Romanticism in Wuthering
1/30/12 Romanticism
• 1798 to 1832 in England
• Shift from faith in reason to faith in imagination,
senses, feelings
• Shift from urban interest to rural and natural
• From impersonal to subjective
• From scientific/mundane to mysterious and
• Romantics were interested in the Medieval past,
the supernatural, the mystical, the “gothic,” and
the exotic
Characteristics of the Romantic
• (1) Imagination, Emotions, and Intuition.
Exaltation of intense feelings.
• Descartes: I think, therefore I am.
• Rousseau: I felt before I thought.
• (2) Subjectivity of approach; the cult of the
individual; the absolute uniqueness of
every individual.
Characteristics of Romanticism
(3) Freedom of thought and expression.
• A revolt against authority and tyranny, against the
ancien regime, whether social, political, religious, or
• Thomas Paine: “The Rights of Man.”
• Mary Wolstonecraft: “A Vindication of the Rights of
Woman” (1792)
• Alienation and rebellion: Cult of Youth, Energy, and
Characteristics of Romanticism
(4) Idealization of Nature
• Embracing the uncivilized, the wild, the pre-civilized.
• Rousseau: “Man is born free and everywhere he is in
chains.” In other words, civilization is in part the cause
of our corruption.
• The “noble savage,” and James Fennimore Cooper’s
Leatherstocking novels, I.e. The Last of the Mohicans.
But there were 2 views of Nature
• The first viewed nature as peaceful, calm,
nurturing, a source for spiritual renewal. It
often showed an innocent life of rural
dwellers, a world of peace and harmondy
which nurtures and comforts the human
spirit. This is very much how Wordsworth
viewed nature.
John Constable: The Hay Wain
But nature could also be frightening
in its power, and cause a dizzying
sense of awe and wonder.
J.M.W. Turner: Avalanche
Edmund Burke defined these two
views of nature as:
•The beautiful
•The sublime
Romanticism in Wuthering Heights
In Romantic Lit, there was emphasis on
introspection, psychology, melancholy, and sadness.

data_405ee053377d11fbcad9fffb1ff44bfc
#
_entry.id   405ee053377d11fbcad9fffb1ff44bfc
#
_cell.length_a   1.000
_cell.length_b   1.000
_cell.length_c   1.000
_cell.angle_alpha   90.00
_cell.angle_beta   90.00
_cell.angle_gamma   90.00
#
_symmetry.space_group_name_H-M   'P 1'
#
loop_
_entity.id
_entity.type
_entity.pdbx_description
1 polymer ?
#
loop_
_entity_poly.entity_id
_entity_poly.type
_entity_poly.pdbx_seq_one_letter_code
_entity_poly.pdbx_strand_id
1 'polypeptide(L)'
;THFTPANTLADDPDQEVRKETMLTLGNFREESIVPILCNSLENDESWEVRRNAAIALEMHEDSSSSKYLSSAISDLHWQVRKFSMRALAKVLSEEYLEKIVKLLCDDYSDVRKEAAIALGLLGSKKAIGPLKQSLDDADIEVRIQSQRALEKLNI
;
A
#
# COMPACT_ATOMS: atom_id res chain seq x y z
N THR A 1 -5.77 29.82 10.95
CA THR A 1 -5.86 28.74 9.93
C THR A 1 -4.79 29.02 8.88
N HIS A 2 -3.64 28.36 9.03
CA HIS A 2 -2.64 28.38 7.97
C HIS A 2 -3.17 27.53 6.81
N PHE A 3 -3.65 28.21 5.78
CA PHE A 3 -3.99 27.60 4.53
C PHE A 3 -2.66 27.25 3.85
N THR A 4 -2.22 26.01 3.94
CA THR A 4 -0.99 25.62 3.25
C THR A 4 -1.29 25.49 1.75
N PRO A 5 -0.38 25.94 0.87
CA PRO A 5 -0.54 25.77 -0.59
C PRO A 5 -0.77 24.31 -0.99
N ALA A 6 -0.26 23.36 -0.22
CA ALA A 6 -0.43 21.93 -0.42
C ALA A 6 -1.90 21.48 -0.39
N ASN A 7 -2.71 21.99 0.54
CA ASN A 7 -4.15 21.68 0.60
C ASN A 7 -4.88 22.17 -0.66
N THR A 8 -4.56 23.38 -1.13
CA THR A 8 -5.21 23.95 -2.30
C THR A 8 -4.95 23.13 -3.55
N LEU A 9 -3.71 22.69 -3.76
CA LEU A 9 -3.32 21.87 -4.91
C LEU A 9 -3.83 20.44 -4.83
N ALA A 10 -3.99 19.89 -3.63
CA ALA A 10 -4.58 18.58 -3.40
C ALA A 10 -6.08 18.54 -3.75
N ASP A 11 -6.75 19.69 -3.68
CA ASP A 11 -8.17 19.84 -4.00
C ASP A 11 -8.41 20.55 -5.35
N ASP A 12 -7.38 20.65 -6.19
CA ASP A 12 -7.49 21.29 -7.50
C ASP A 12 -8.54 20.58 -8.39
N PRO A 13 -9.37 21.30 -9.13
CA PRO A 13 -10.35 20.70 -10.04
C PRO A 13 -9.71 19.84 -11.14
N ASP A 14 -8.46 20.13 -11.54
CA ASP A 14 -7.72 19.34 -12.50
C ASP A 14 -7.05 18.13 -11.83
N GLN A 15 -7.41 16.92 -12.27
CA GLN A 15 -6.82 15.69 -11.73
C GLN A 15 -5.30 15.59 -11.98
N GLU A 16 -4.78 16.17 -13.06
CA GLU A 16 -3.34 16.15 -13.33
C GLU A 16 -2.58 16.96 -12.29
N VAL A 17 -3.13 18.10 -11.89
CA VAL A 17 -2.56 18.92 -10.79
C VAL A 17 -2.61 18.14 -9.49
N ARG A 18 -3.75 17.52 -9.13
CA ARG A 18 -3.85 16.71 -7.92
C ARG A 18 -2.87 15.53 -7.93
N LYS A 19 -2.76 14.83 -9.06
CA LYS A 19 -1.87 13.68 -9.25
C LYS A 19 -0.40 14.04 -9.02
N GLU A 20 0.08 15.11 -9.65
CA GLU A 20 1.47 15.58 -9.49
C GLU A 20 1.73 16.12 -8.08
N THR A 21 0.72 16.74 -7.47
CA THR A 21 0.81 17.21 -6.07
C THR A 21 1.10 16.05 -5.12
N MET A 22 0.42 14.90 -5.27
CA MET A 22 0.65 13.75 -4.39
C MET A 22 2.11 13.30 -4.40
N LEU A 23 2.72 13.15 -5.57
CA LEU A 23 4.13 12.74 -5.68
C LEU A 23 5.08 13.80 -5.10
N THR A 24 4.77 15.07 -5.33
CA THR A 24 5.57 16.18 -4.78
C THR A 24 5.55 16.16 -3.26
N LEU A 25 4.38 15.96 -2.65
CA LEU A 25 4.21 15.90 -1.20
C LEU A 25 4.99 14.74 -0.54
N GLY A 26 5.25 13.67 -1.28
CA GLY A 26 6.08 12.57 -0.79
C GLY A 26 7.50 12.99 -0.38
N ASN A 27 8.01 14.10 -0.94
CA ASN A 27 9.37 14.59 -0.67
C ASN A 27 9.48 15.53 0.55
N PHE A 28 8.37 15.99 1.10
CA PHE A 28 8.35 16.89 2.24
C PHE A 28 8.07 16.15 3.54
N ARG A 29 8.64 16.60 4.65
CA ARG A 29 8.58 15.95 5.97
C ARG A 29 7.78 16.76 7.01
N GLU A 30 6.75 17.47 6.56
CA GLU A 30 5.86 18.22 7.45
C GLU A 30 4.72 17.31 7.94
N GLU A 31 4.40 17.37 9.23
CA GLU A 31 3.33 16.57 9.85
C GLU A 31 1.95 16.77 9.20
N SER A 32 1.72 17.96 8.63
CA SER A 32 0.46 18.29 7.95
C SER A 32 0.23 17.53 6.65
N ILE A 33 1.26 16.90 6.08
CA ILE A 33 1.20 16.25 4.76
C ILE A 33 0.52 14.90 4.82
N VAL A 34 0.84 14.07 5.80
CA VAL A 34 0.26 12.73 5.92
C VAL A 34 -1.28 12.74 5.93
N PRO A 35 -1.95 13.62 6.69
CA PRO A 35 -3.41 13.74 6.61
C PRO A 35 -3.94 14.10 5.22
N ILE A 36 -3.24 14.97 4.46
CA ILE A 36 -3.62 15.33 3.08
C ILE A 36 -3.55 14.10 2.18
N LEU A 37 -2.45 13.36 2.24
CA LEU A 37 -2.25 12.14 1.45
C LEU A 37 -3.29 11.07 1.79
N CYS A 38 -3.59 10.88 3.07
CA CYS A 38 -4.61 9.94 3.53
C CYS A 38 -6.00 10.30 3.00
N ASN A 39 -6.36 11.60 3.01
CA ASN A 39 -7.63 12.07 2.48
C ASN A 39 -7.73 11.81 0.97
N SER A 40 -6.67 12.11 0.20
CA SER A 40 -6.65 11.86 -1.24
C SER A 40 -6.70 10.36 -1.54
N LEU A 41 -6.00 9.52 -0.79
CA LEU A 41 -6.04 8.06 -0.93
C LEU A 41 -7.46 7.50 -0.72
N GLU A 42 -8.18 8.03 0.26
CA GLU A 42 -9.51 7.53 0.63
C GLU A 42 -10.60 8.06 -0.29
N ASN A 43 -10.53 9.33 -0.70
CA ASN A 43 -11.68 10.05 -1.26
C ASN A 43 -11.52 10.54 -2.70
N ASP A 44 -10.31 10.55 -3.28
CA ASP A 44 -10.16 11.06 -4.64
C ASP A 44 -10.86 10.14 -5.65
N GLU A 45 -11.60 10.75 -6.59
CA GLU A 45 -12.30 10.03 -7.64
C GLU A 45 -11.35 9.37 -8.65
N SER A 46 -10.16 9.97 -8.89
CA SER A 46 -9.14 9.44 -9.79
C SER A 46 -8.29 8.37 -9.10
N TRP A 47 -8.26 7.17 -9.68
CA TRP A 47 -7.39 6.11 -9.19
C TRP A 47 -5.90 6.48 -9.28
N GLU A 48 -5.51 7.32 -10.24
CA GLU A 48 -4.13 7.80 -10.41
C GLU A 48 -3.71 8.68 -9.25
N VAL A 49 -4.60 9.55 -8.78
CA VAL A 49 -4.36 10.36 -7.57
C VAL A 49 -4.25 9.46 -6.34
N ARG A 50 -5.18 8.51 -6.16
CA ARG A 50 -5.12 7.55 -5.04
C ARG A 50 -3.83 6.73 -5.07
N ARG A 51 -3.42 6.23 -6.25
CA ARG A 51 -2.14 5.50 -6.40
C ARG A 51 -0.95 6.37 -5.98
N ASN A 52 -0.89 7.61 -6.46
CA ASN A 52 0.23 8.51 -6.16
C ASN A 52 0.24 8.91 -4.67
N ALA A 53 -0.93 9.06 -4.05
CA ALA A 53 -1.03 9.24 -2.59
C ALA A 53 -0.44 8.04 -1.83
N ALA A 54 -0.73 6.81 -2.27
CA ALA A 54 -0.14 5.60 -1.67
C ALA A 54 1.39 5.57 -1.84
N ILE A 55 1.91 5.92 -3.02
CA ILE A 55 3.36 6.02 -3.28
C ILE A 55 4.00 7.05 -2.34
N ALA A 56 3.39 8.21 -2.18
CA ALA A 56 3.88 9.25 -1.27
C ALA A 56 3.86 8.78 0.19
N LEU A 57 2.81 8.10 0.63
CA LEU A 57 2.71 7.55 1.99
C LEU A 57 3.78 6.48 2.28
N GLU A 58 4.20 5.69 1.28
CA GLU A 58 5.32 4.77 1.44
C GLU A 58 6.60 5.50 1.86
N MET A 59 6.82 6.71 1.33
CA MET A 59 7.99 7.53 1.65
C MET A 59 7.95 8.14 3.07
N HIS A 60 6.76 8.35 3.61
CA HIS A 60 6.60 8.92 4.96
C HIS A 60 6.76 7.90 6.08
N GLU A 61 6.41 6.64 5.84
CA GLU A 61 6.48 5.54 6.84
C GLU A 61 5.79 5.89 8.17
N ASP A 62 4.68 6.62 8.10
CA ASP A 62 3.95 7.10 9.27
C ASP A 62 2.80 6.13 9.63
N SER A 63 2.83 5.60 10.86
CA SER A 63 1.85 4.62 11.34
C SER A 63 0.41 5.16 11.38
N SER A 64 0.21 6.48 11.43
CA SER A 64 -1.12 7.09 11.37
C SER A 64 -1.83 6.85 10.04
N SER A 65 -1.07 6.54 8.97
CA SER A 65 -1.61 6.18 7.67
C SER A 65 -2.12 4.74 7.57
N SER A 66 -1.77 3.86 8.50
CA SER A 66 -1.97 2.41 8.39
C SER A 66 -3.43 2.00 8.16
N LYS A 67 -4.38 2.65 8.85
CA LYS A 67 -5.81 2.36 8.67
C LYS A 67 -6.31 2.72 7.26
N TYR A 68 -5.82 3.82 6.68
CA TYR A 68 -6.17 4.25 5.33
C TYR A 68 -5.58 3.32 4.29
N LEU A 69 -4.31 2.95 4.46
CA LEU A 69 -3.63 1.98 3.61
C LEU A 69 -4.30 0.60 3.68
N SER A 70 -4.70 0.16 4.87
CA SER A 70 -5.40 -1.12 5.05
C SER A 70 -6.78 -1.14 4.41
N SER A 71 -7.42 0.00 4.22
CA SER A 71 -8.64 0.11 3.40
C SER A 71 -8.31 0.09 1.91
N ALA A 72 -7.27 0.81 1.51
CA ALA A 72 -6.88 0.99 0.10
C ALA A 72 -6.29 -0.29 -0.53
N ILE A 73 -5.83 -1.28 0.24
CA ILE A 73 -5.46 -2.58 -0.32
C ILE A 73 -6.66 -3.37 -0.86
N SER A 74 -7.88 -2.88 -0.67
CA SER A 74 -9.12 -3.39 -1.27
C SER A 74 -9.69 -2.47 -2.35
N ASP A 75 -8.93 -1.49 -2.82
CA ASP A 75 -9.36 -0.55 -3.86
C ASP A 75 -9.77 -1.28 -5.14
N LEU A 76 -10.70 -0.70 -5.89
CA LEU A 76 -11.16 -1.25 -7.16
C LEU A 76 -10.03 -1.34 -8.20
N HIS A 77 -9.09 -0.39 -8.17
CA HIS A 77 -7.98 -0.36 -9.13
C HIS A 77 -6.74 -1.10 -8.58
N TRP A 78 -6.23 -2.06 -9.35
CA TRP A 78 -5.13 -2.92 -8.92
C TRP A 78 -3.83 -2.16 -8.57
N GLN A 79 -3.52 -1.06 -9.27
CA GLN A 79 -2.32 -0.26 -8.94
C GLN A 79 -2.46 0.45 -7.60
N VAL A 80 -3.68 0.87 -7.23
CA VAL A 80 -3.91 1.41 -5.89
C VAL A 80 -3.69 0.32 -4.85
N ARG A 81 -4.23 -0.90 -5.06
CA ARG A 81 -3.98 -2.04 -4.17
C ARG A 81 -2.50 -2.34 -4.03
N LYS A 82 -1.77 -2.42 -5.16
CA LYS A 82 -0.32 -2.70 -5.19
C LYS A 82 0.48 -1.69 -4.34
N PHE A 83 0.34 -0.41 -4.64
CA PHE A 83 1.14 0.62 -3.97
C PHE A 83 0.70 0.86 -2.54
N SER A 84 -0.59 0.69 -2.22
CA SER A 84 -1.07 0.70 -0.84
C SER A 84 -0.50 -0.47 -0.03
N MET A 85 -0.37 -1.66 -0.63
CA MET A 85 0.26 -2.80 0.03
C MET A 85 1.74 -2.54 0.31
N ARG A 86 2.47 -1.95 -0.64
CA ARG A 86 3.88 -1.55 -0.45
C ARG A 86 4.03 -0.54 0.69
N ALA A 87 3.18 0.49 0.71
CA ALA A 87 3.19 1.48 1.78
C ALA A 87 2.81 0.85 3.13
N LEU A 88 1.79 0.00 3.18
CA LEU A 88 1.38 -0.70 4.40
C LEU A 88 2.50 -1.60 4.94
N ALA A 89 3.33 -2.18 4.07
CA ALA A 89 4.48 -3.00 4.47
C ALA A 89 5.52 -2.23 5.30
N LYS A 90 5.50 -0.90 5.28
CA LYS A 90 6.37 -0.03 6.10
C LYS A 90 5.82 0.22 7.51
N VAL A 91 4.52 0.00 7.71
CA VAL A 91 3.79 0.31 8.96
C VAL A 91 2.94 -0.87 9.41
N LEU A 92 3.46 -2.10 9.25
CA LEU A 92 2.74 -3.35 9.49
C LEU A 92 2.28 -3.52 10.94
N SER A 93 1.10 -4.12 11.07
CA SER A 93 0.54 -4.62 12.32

The art often dealt with death, transience and
mankind’s feelings about these things. The artist
was an extremely individualistic creator whose
creative spirit was more important than strict
adherence to formal rules and traditional
• a. The Byronic hero
• b. Emphasis on the individual and subjectivity.
Byronic Hero
English poet Lord Byron (1788-1824).
• dark, handsome appearance; brilliant but
cynical and self-destructive
• "wandering," searching behavior, but isolated
• haunted by some secret sin or crime,
sometimes hints of forbidden love
• modern culture hero: appeals to society by
standing apart from society, superior yet
wounded or unrewarded
• Heightened intellect, passion, sensitivity,
• With regard to his intellectual capacity, selfrespect, and hypersensitivity, the Byronic hero is
"larger than life," and "with the loss of his titanic
passions, his pride, and his certainty of selfidentity, he loses also his status as [a traditional]
hero" (Thorslev 187).
• Of the Bronte sisters' background, Tom Winnifrith
comments that a "study of the Brontes' juvenilia
provides confirmatory evidence of the sisters'
preoccupation with the aristocracy, their
emancipation from Victorian prudery, and the
attraction of the Byronic hero, beautiful but
damned" (4).
Specifies that there areTHEORY
five human needs and
that these are arranged in
Deficiency Needs
such a way that lower,
more basic needs must
be satisfied before
higher-level needs
become activated.
Growth Needs
The needs that must be met in order for people to develop
in a healthy fashion.
Physiological: Fundamental biological drives, such as the
need for food, air, water, and shelter.
Safety: The need for a secure environment and to be free
from threats of physical or psychological harm.
Social: The need to be affiliative – that is, to have friends,
and to be loved and accepted by other people.
The needs that must be met in order for a person to reach his or her full
Esteem: The need to develop self-respect and to gain the approval of others.
Self-Actualization: The need to discover who we are and to develop ourselves
to the fullest potential.
1.31.12 Tuesday – Byronic Hero:
Is the flaw a fault or an infliction?
• To what extent are Catherine an Heathcliff a product of
their environment, and to what extent is their “flaw” their
own fault? Find specific textual examples.
• Divide in 2 groups, Label poster, draw a continuum, mark it
for you character
• Support your “mark” by listing specific examples from the
text with a “key word” as to what the example
• Refer to/explain 2 Byronic hero traits & how they apply
• Draw an image and/or create an epithet for your character.

Romanticism in Wuthering Heights